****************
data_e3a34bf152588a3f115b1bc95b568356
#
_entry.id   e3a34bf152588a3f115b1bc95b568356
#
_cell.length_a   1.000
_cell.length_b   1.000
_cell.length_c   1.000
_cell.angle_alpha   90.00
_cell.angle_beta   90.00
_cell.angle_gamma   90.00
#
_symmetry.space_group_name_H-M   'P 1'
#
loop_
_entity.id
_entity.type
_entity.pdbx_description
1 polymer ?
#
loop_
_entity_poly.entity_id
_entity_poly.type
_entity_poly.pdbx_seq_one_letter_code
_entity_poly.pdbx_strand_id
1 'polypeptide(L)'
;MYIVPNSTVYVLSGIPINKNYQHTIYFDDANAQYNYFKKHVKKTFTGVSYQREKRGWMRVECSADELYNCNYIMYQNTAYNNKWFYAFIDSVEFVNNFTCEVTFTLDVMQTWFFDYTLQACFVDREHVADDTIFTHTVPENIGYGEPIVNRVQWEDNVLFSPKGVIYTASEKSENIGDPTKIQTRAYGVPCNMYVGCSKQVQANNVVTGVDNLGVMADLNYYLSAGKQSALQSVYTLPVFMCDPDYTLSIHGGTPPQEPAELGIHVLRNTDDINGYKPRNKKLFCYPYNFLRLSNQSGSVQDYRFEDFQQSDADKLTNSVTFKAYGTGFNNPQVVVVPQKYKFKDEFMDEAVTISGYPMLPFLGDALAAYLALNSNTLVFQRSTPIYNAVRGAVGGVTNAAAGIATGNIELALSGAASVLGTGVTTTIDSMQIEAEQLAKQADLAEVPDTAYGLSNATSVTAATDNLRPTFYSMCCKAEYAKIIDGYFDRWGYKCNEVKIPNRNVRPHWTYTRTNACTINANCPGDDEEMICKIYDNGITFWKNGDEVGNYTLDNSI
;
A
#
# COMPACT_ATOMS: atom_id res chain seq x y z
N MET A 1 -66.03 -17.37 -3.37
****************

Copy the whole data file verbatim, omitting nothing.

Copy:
data_e3a34bf152588a3f115b1bc95b568356
#
_entry.id   e3a34bf152588a3f115b1bc95b568356
#
_cell.length_a   1.000
_cell.length_b   1.000
_cell.length_c   1.000
_cell.angle_alpha   90.00
_cell.angle_beta   90.00
_cell.angle_gamma   90.00
#
_symmetry.space_group_name_H-M   'P 1'
#
loop_
_entity.id
_entity.type
_entity.pdbx_description
1 polymer ?
#
loop_
_entity_poly.entity_id
_entity_poly.type
_entity_poly.pdbx_seq_one_letter_code
_entity_poly.pdbx_strand_id
1 'polypeptide(L)'
;MYIVPNSTVYVLSGIPINKNYQHTIYFDDANAQYNYFKKHVKKTFTGVSYQREKRGWMRVECSADELYNCNYIMYQNTAYNNKWFYAFIDSVEFVNNFTCEVTFTLDVMQTWFFDYTLQACFVDREHVADDTIFTHTVPENIGYGEPIVNRVQWEDNVLFSPKGVIYTASEKSENIGDPTKIQTRAYGVPCNMYVGCSKQVQANNVVTGVDNLGVMADLNYYLSAGKQSALQSVYTLPVFMCDPDYTLSIHGGTPPQEPAELGIHVLRNTDDINGYKPRNKKLFCYPYNFLRLSNQSGSVQDYRFEDFQQSDADKLTNSVTFKAYGTGFNNPQVVVVPQKYKFKDEFMDEAVTISGYPMLPFLGDALAAYLALNSNTLVFQRSTPIYNAVRGAVGGVTNAAAGIATGNIELALSGAASVLGTGVTTTIDSMQIEAEQLAKQADLAEVPDTAYGLSNATSVTAATDNLRPTFYSMCCKAEYAKIIDGYFDRWGYKCNEVKIPNRNVRPHWTYTRTNACTINANCPGDDEEMICKIYDNGITFWKNGDEVGNYTLDNSI
;
A
#
# COMPACT_ATOMS: atom_id res chain seq x y z
N MET A 1 -66.03 -17.37 -3.37